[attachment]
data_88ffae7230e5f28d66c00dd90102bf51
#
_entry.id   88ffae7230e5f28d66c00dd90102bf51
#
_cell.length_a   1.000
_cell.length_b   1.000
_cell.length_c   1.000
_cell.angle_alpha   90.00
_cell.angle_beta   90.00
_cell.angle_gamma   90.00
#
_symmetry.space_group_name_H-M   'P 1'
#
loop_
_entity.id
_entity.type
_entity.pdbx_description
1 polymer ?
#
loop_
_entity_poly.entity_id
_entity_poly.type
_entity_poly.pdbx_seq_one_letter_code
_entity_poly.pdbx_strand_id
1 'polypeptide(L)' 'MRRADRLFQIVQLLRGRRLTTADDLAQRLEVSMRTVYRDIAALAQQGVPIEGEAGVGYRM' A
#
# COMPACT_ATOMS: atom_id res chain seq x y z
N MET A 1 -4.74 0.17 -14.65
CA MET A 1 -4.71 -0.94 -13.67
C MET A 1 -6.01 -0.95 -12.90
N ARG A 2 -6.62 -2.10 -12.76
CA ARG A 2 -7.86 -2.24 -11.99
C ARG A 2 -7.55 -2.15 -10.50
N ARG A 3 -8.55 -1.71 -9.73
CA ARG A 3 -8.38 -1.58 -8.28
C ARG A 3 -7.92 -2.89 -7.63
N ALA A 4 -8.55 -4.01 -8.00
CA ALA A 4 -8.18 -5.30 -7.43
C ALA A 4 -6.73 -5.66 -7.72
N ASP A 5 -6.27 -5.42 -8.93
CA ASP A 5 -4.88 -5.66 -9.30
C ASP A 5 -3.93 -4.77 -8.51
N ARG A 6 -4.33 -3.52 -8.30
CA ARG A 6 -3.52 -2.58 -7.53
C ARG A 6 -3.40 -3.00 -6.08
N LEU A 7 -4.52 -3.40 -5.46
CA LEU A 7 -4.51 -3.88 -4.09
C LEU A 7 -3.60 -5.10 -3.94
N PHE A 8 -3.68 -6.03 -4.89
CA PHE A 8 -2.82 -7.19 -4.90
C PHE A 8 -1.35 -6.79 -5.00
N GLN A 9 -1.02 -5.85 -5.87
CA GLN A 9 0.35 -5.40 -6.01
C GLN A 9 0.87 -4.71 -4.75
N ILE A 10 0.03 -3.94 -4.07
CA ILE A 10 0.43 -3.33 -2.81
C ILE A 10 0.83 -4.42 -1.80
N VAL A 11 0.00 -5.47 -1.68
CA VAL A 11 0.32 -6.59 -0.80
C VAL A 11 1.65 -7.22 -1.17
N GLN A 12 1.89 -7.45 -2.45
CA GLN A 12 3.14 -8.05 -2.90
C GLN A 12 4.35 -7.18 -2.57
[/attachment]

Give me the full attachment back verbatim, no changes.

data_88ffae7230e5f28d66c00dd90102bf51
#
_entry.id   88ffae7230e5f28d66c00dd90102bf51
#
_cell.length_a   1.000
_cell.length_b   1.000
_cell.length_c   1.000
_cell.angle_alpha   90.00
_cell.angle_beta   90.00
_cell.angle_gamma   90.00
#
_symmetry.space_group_name_H-M   'P 1'
#
loop_
_entity.id
_entity.type
_entity.pdbx_description
1 polymer ?
#
loop_
_entity_poly.entity_id
_entity_poly.type
_entity_poly.pdbx_seq_one_letter_code
_entity_poly.pdbx_strand_id
1 'polypeptide(L)' 'MRRADRLFQIVQLLRGRRLTTADDLAQRLEVSMRTVYRDIAALAQQGVPIEGEAGVGYRM' A
#
# COMPACT_ATOMS: atom_id res chain seq x y z
N MET A 1 -4.74 0.17 -14.65
CA MET A 1 -4.71 -0.94 -13.67
C MET A 1 -6.01 -0.95 -12.90
N ARG A 2 -6.62 -2.10 -12.76
CA ARG A 2 -7.86 -2.24 -11.99
C ARG A 2 -7.55 -2.15 -10.50
N ARG A 3 -8.55 -1.71 -9.73
CA ARG A 3 -8.38 -1.58 -8.28
C ARG A 3 -7.92 -2.89 -7.63
N ALA A 4 -8.55 -4.01 -8.00
CA ALA A 4 -8.18 -5.30 -7.43
C ALA A 4 -6.73 -5.66 -7.72
N ASP A 5 -6.27 -5.42 -8.93
CA ASP A 5 -4.88 -5.66 -9.30
C ASP A 5 -3.93 -4.77 -8.51
N ARG A 6 -4.33 -3.52 -8.30
CA ARG A 6 -3.52 -2.58 -7.53
C ARG A 6 -3.40 -3.00 -6.08
N LEU A 7 -4.52 -3.40 -5.46
CA LEU A 7 -4.51 -3.88 -4.09
C LEU A 7 -3.60 -5.10 -3.94
N PHE A 8 -3.68 -6.03 -4.89
CA PHE A 8 -2.82 -7.19 -4.90
C PHE A 8 -1.35 -6.79 -5.00
N GLN A 9 -1.02 -5.85 -5.87
CA GLN A 9 0.35 -5.40 -6.01
C GLN A 9 0.87 -4.71 -4.75
N ILE A 10 0.03 -3.94 -4.07
CA ILE A 10 0.43 -3.33 -2.81
C ILE A 10 0.83 -4.42 -1.80
N VAL A 11 0.00 -5.47 -1.68
CA VAL A 11 0.32 -6.59 -0.80
C VAL A 11 1.65 -7.22 -1.17
N GLN A 12 1.89 -7.45 -2.45
CA GLN A 12 3.14 -8.05 -2.90
C GLN A 12 4.35 -7.18 -2.57